In today's world of business, few goods are both manufactured and sold at the same location.
Rather, raw materials are sourced in one or more locations. These raw materials are then shipped to manufacturers. In many cases, goods aren't manufactured entirely at one location, meaning work-in-process goods are shipped to one or more manufacturers before they're ready for sale. From there, finished goods are usually shipped to warehouses, from which they're distributed to sellers' brick-and-mortar retail outlets or their e-commerce order fulfillment facilities before ultimately being sold.
The management and oversight of the flow of raw materials, work-in-process goods, and finished goods throughout these various phases is referred to as logistics.
Is Logistics The Same As Supply Chain Management?
When it comes to defining terms used in business such as logistics or supply chain management, which is also simply referred to as SCM, there is no simple, single, go-to authority when it comes to differentiating between things like logistics and SCM.
As such, to answer this question, it boils down to this: you're going to get a different answer for virtually every person, business, organization, or another source of information that you consult.
Take, for example, the opinion of the Director of Logistics at one of the nation's largest, most popular producers of drywall - if you didn't already know, drywall is one of the most common building materials used in both residential and commercial structures in modern construction - in the entirety of the United States, American Gypsum. The Dallas-based company's Director of Logistics, Wayne Johnson, said in 2003 that "there isn't a difference" between logistics and SCM when asked for his opinion by Inbound Logistics, one of the most popular magazines in the field in the United States.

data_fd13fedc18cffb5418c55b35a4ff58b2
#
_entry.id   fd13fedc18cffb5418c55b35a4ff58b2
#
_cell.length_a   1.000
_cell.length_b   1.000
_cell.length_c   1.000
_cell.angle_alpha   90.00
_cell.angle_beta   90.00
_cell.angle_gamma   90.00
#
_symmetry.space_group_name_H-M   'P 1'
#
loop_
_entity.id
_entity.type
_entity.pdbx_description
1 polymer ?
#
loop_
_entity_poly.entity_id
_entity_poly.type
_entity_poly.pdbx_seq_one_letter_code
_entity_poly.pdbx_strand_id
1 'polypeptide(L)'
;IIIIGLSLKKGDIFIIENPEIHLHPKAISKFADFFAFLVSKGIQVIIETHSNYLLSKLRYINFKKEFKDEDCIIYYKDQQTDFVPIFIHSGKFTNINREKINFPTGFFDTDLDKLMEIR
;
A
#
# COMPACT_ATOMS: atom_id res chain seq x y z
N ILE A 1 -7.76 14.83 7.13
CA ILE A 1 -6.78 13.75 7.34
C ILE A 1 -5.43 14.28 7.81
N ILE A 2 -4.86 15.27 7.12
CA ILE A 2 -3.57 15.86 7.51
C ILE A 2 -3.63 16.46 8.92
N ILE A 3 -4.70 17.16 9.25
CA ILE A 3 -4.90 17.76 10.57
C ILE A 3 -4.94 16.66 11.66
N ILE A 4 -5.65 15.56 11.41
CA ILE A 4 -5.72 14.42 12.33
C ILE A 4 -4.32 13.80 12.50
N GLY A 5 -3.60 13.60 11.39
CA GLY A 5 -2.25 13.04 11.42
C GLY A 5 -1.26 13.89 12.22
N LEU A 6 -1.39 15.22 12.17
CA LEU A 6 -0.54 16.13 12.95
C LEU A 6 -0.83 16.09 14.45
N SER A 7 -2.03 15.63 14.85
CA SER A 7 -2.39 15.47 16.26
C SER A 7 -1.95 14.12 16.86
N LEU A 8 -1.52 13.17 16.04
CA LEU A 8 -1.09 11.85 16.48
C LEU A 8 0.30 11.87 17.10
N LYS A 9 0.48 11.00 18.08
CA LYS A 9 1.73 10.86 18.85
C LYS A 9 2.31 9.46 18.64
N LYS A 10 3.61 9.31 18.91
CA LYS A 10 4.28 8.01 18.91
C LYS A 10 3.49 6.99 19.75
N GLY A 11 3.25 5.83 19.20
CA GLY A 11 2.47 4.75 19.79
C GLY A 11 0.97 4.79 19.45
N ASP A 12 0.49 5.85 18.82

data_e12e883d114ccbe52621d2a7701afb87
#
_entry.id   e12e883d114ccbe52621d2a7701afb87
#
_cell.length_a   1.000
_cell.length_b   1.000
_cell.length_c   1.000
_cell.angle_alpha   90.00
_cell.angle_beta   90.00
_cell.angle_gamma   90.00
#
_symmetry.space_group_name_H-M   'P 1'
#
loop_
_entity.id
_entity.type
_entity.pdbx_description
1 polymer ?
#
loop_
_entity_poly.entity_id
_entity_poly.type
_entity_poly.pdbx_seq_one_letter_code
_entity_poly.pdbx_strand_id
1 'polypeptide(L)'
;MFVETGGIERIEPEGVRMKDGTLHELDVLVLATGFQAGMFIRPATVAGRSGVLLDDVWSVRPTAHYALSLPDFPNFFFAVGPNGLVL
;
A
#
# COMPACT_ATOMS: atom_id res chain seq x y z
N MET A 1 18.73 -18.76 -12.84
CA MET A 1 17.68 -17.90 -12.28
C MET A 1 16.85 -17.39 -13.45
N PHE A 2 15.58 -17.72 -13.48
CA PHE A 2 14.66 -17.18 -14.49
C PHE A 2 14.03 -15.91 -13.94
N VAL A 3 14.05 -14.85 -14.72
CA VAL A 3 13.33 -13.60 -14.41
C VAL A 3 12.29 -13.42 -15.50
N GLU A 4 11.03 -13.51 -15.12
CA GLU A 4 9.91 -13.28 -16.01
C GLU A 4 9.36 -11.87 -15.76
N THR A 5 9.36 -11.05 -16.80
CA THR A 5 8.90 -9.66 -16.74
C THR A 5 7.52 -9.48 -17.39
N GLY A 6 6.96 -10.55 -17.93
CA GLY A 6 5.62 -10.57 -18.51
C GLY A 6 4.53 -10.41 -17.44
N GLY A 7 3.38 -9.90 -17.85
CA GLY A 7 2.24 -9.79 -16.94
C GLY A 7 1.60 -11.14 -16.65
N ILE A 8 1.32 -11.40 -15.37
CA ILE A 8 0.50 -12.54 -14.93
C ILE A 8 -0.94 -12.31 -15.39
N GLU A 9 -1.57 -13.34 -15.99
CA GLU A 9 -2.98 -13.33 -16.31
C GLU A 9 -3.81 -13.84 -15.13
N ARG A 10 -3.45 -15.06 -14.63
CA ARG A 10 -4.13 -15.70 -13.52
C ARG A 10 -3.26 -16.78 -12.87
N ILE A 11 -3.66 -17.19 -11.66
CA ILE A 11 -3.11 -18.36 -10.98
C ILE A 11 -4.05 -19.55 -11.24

In the same article, titled "SCM & Logistics: What's the Difference," the major private corporation National Distribution Centers' Senior Director of Business Development, Mike Kirby, noted that "logistics is a number of sub-processes within SCM," whereas "[SCM} incorporates the field of logistics.
Let's Look At A Few Key Differences And Similarities Between Logistics And SCM
Michigan State University is one of the leading research universities in the United States. Home of the Spartans, one of the best men's collegiate basketball operations in all of the United States, Michigan State University is also home to one of the nation's leading SCM and logistics programs in the United States.
In an article published by Michigan State University earlier this year titled "Is Logistics the Same as Supply Chain Management?" the research university outlined several key differences between the two:
- The central goal of SCM is to provide the companies that practice SCM with a competitive advantage over their competitors. On the other hand, the primary goal of logistics is to fulfill the many demands, desires, and requirements that customers ask of these companies.
- Logistics is a term that is generally used more widely by both older business experts because the term has been around so much longer than SCM. People who have experience with the military - not just the United States military, either - are also more likely to use the term "logistics" than SCM.
- The use of the term "logistics" dates back more than 160 years. Antoine-Henri Jomini, who served the Swiss government in various high-ranking capacities, was a popular writer on military techniques. Jomini first detailed the term in the book Summary of the Art of War, originally titled in his mother tongue of French as Précis de l'Art de la Guerre.
- Logistics is a part of SCM, though SCM is not a part of logistics. Rather, SCM encompasses several things, one of which is logistics.
No matter what you call it, logistics is what we do at Port City Logistics. We are your single-source logistics provider in Savannah, GA and we are here to serve you! Do you need warehousing, drayage or trucking services for your good? Then contact us today! We handle the big stuff, so you don’t have to!